Georgia jails have empty beds after state reduced sentences

Wednesday, Jan. 23, 2013 7:39 PM
Last updated 9:33 PM
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ATLANTA — Changes in Georgia laws last year that lightened the sentences for many non-violent crimes is resulting in empty jail bunks across the state, Corrections Commissioner Brian Owens told legislators Wednesday.

There was hardly any objection last year when lawmakers in this traditionally tough-on-crime state voted to relax the sentences for crimes like check forgery and simple burglary. The measure also created local “accountability courts” in which addicts and those suffering from mental illness get intensive supervision and treatment while living at home rather than prison time.

Gov. Nathan Deal, a former judge and prosecutor, championed the sentencing reform as a way to avoid the cost of ever-expanding prisons.

Owens said Wednesday that Deal’s strategy is beginning to work. Of the 37,000 beds available for inmates in county jails across Georgia, 10,000 of them are vacant, he told a joint meeting of the House and Senate appropriations committees.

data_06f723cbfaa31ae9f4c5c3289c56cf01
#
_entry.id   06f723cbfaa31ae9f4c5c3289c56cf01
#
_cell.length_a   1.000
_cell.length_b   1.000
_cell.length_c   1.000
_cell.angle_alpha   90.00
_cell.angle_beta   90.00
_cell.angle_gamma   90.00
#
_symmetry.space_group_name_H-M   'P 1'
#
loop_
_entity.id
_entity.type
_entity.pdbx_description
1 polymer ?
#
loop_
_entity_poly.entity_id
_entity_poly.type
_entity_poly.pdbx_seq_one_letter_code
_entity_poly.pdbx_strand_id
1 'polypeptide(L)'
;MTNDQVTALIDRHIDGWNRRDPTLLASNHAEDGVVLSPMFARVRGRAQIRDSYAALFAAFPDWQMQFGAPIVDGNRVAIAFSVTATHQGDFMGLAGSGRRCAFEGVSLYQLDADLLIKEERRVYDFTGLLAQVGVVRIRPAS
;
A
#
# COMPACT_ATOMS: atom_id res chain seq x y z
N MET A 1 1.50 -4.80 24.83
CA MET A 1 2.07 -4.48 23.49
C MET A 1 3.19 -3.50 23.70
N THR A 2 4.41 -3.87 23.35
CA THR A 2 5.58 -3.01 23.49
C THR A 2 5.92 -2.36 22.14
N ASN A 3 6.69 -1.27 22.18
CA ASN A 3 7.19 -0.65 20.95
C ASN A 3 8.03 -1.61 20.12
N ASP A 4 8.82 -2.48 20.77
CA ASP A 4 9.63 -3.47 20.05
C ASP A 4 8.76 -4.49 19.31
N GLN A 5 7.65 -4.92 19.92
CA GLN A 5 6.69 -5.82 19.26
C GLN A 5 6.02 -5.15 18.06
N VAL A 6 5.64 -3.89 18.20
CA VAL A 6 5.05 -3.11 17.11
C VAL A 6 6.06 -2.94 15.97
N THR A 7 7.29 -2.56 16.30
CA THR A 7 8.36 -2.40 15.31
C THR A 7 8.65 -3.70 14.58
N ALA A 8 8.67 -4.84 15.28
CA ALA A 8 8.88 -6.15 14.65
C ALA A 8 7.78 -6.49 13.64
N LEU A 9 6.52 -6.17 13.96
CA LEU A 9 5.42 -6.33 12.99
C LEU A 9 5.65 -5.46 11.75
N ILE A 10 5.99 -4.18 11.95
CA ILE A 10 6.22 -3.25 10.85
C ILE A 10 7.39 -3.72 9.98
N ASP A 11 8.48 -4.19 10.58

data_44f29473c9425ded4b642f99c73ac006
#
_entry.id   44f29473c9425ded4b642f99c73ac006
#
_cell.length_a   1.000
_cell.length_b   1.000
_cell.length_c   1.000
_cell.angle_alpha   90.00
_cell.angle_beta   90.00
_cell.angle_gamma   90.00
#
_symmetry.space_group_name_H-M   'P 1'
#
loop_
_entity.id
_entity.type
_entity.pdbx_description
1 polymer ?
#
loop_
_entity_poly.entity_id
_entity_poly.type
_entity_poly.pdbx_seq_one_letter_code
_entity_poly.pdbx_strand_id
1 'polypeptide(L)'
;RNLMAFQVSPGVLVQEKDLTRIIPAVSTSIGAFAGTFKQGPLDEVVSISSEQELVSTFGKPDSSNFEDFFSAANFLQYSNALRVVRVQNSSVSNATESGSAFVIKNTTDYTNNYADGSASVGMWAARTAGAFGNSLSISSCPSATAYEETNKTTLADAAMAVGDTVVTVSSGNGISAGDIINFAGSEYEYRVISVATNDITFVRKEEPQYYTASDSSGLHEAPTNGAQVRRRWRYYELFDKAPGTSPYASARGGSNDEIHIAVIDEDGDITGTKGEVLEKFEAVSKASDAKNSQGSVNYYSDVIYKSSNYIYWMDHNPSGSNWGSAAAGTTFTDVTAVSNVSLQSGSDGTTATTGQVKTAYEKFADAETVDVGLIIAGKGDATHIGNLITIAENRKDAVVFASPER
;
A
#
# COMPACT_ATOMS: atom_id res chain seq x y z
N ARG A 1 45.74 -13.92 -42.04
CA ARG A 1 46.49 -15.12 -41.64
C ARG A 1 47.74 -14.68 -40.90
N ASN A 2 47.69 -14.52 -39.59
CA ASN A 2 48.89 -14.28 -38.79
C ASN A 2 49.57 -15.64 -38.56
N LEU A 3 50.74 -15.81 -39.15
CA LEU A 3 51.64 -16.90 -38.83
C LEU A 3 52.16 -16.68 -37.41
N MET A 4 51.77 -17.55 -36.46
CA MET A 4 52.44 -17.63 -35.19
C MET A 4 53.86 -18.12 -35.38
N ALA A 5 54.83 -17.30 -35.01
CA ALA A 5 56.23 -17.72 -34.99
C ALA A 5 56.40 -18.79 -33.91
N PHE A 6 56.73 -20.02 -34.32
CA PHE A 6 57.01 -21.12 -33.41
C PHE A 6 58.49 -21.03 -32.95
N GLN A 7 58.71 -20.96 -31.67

“I’ve never seen before a situation where over 10,000 county jail beds are empty,” he said. “Clearly, something is happening in this state.”

County jails are the first stop for convicts headed to state prison. But the reduced flow of prisoners hasn’t yet shrunk the state’s prison population which has ballooned 33 percent in the last decade to 58,000 inmates. The law didn’t affect sentences for existing convicts.

Still, Owens predicted the need for new prisons is disappearing.

“I think the future for us looks bright,” he said.

One dark cloud on the horizon, though, is the increased proportion of violent inmates in state prisons as the non-violent are given lesser penalties. Nearly two out of three prisoners are classified as violent today, and that will grow, making the guards’ jobs even more dangerous. About a quarter of the guards quit their jobs every year.

The turnover rate is twice that in juvenile facilities, Juvenile Justice Commissioner Avery Niles told the committees.

“High turnover creates stress on the remaining staff,” he said. “In other words, turnover creates turnover.”

Deal is pushing reforms for the juvenile laws with the same reasoning as the adult reforms last year. His budget calls for transferring some funds from the Department of Juvenile Justice next year to help counties establish local programs for supervising and counseling troubled youths.

That legislation has yet to be introduced but is expected to be among the major issues before the General Assembly this year. Even though it will likely go through the judiciary committees, the lawmakers on the appropriations committees are interested because they hope it will make their job easier balancing the overall state budget.

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Little Lamb
46976
Points
Little Lamb 01/24/13 - 08:59 am
3
0
MishMash